What You Need to Know About College Applications and FAFSA

By Michelle Sandoval, Leader Program Manager, Generation 1st Degree-Pico Rivera

College applications are now available, which typically excites and stresses out many students. I thought it would be a great opportunity to answer some of the most common questions that I’m typically asked about the process. And since we’re on the topic of applications, I’m also going to address the importance of filling out and submitting the Free Application for Federal Student Aid (FAFSA) as early as possible, as it determines each student’s eligibility for student aid.

Here’s what you need to know:

College Applications and Deadlines

There are four types of college applications and each with their own deadlines.
1. University of California application deadline is November 30th, but you can submit them as early as November 1st.
2. California State University application deadline is November 30th, but they have been accepting applications since October 1st.
3. Private university applications are submitted through the Common Application, and application deadlines vary by university so it’s important to check each school’s website for details.
4. Private university applications that will be submitted through the University’s individual website also have varying deadlines, so please check each school’s website for details.
Fee Waivers for College Applications
If students have not submitted their application for Free or Reduced Lunch this academic year, we recommend they do so ASAP. Qualifying for Free or Reduced Lunch will provide students with SAT/ACT exam waivers (for Juniors and Seniors). Students who qualify for Free or Reduced Lunch typically qualify for fee waivers for most college applications. If a student finds that they are not eligible for a college application fee waiver due to their household income but know that his/her family will have a hard time covering the application cost, I recommend that the student contact each school’s admissions office to explain their situation. The individual college admissions office may be able to provide a code to waive the fee of that specific application for the student.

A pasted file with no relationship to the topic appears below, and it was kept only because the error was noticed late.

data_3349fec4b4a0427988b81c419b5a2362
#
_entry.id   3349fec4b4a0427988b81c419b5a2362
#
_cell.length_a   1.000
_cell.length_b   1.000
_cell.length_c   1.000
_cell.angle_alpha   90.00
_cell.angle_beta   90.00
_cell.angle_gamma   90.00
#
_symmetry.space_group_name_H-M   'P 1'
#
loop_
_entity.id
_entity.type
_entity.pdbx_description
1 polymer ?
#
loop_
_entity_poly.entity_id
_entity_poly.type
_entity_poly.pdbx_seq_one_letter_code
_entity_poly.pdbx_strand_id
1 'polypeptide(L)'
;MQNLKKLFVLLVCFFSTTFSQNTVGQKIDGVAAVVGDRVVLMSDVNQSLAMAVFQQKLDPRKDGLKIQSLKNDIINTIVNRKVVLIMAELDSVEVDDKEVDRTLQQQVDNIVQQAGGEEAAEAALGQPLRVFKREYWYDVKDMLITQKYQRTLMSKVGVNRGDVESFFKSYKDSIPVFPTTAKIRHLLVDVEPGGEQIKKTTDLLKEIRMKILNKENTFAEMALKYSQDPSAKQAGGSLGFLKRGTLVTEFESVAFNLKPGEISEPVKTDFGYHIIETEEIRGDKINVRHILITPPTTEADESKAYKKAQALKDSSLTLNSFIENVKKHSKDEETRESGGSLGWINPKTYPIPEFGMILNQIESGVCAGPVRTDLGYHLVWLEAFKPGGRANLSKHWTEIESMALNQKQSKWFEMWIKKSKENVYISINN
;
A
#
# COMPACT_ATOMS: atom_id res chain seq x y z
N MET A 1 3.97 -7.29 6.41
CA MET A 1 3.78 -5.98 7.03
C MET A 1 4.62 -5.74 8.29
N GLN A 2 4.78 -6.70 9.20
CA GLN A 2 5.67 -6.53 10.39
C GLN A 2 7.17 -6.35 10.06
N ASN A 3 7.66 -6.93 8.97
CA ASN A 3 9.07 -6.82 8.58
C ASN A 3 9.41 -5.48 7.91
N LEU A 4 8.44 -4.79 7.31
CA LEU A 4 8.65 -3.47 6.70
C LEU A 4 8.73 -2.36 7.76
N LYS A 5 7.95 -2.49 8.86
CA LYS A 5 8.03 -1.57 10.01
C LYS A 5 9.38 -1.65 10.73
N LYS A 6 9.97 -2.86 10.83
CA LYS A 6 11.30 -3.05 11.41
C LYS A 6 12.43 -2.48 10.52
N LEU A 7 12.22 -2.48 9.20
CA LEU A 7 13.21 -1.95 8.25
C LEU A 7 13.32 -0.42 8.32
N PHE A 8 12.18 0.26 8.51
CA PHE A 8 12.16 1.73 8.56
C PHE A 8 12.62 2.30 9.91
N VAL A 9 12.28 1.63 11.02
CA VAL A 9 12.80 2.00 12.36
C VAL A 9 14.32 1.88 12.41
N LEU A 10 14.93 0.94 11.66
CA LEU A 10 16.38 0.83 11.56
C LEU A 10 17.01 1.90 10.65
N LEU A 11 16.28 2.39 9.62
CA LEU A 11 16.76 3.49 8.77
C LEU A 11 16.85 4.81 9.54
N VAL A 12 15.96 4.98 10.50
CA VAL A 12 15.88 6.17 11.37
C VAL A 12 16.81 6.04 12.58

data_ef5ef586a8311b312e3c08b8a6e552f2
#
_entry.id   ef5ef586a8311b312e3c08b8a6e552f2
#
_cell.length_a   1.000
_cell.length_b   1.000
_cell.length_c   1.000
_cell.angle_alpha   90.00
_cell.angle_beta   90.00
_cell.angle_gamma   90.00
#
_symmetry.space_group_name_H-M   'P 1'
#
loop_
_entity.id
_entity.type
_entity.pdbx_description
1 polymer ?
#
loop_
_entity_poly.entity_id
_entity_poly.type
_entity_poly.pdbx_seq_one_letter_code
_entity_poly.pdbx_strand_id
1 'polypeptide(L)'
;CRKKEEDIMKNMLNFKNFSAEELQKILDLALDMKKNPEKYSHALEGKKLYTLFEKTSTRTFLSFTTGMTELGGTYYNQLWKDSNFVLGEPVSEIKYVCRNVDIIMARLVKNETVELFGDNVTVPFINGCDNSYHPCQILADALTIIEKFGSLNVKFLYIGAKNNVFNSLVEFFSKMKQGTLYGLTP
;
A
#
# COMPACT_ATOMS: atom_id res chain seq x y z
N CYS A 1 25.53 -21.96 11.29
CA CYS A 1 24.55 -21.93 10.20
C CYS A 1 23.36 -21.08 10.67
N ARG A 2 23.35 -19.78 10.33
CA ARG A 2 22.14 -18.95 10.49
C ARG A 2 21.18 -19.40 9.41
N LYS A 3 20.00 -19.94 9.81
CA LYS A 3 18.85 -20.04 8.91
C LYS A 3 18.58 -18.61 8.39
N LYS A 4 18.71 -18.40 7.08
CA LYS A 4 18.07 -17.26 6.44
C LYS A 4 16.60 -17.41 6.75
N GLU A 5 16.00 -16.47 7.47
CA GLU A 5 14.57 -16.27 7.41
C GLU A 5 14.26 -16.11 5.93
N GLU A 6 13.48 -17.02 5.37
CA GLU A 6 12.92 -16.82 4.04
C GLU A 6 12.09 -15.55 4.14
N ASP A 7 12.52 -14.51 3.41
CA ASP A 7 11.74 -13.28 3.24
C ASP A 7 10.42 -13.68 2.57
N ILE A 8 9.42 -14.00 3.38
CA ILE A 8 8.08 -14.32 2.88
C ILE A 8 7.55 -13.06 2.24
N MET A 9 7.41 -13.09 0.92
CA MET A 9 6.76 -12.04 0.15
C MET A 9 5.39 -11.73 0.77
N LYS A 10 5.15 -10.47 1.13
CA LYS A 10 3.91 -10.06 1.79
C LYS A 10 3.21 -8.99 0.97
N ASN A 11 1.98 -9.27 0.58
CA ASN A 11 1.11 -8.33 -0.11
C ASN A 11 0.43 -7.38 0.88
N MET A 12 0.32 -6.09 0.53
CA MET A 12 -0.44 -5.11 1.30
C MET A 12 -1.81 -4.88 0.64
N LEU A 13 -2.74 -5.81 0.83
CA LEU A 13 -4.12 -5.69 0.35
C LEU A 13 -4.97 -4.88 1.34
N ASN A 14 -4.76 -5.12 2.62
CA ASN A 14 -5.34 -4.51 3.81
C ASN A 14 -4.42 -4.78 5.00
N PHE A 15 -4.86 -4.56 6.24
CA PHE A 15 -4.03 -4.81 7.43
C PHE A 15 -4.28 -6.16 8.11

Maintain Your GPA!!!

“Senioritis” is real for a lot of students; however, now is not the time to slack off. Students may find that juggling all of the senior year festivities, plus the weight of rigorous courses takes a lot of energy. While senior year grades will not be added into college applications there are TWO main reasons why you should not slack off:
1. Colleges like to see that students are continuing to challenge themselves throughout their ENTIRE high school career. College applications will require that you report which classes you are/will be taking during you senior year.
2. Colleges will hold you accountable for successfully completing the classes you noted in your application. This means you definitely should not be failing out of any courses. Some colleges will also require that you submit a mid-year report after the first semester. Changes in your schedule or failed courses could result in your college admission letters being revoked!
FAFSA/Dream Act – This is the financial aid part, so read with care…

As we all know, college is by no means inexpensive. That is why it is imperative that students submit FAFSA (Free Application for Federal Student Aid) applications as early as possible as it determines eligibility for student financial aid. But please proceed with care and do not submit the application without having it checked by a counselor or knowledgeable representative on your campus. Each year the FAFSA application changes ever so slightly, so filling out the application to the best of your knowledge, and then reviewing it with a counselor or knowledgeable representative is highly recommended. Questions are very specific to each individual household and one tiny error can cost a student to lose thousands of dollars in financial aid. And please start the process early! Review the requirements and get any confusing or unclear questions clarified. Submitting a thoroughly reviewed FAFSA application prevents the need to make corrections down the road, which could cause students to miss the FAFSA deadline or affect the overall financial aid total.